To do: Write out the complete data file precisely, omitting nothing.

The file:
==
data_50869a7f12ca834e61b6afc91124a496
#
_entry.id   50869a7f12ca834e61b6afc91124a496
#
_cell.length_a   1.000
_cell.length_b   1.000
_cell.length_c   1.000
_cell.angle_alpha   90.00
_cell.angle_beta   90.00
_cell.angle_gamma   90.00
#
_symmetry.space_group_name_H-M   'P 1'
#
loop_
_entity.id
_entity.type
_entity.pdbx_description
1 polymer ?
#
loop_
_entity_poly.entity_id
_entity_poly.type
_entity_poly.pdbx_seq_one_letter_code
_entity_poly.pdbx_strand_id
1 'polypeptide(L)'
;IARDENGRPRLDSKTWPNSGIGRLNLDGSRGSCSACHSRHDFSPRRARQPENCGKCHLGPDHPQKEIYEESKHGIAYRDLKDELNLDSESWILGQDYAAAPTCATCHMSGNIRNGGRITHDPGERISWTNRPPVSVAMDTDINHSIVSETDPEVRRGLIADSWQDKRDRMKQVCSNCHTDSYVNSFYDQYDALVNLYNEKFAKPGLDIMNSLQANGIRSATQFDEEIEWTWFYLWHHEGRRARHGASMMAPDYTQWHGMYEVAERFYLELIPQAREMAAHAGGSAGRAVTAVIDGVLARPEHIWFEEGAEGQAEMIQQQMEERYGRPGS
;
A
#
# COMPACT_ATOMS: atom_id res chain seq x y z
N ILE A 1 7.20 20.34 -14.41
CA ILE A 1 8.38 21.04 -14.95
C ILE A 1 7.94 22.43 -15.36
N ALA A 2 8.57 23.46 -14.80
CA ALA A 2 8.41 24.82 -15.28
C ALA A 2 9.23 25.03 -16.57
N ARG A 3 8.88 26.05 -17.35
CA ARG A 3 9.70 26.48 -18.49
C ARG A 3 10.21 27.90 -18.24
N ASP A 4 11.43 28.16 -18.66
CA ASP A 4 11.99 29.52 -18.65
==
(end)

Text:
data_50869a7f12ca834e61b6afc91124a496
#
_entry.id   50869a7f12ca834e61b6afc91124a496
#
_cell.length_a   1.000
_cell.length_b   1.000
_cell.length_c   1.000
_cell.angle_alpha   90.00
_cell.angle_beta   90.00
_cell.angle_gamma   90.00
#
_symmetry.space_group_name_H-M   'P 1'
#
loop_
_entity.id
_entity.type
_entity.pdbx_description
1 polymer ?
#
loop_
_entity_poly.entity_id
_entity_poly.type
_entity_poly.pdbx_seq_one_letter_code
_entity_poly.pdbx_strand_id
1 'polypeptide(L)'
;IARDENGRPRLDSKTWPNSGIGRLNLDGSRGSCSACHSRHDFSPRRARQPENCGKCHLGPDHPQKEIYEESKHGIAYRDLKDELNLDSESWILGQDYAAAPTCATCHMSGNIRNGGRITHDPGERISWTNRPPVSVAMDTDINHSIVSETDPEVRRGLIADSWQDKRDRMKQVCSNCHTDSYVNSFYDQYDALVNLYNEKFAKPGLDIMNSLQANGIRSATQFDEEIEWTWFYLWHHEGRRARHGASMMAPDYTQWHGMYEVAERFYLELIPQAREMAAHAGGSAGRAVTAVIDGVLARPEHIWFEEGAEGQAEMIQQQMEERYGRPGS
;
A
#
# COMPACT_ATOMS: atom_id res chain seq x y z
N ILE A 1 7.20 20.34 -14.41
CA ILE A 1 8.38 21.04 -14.95
C ILE A 1 7.94 22.43 -15.36
N ALA A 2 8.57 23.46 -14.80
CA ALA A 2 8.41 24.82 -15.28
C ALA A 2 9.23 25.03 -16.57
N ARG A 3 8.88 26.05 -17.35
CA ARG A 3 9.70 26.48 -18.49
C ARG A 3 10.21 27.90 -18.24
N ASP A 4 11.43 28.16 -18.66
CA ASP A 4 11.99 29.52 -18.65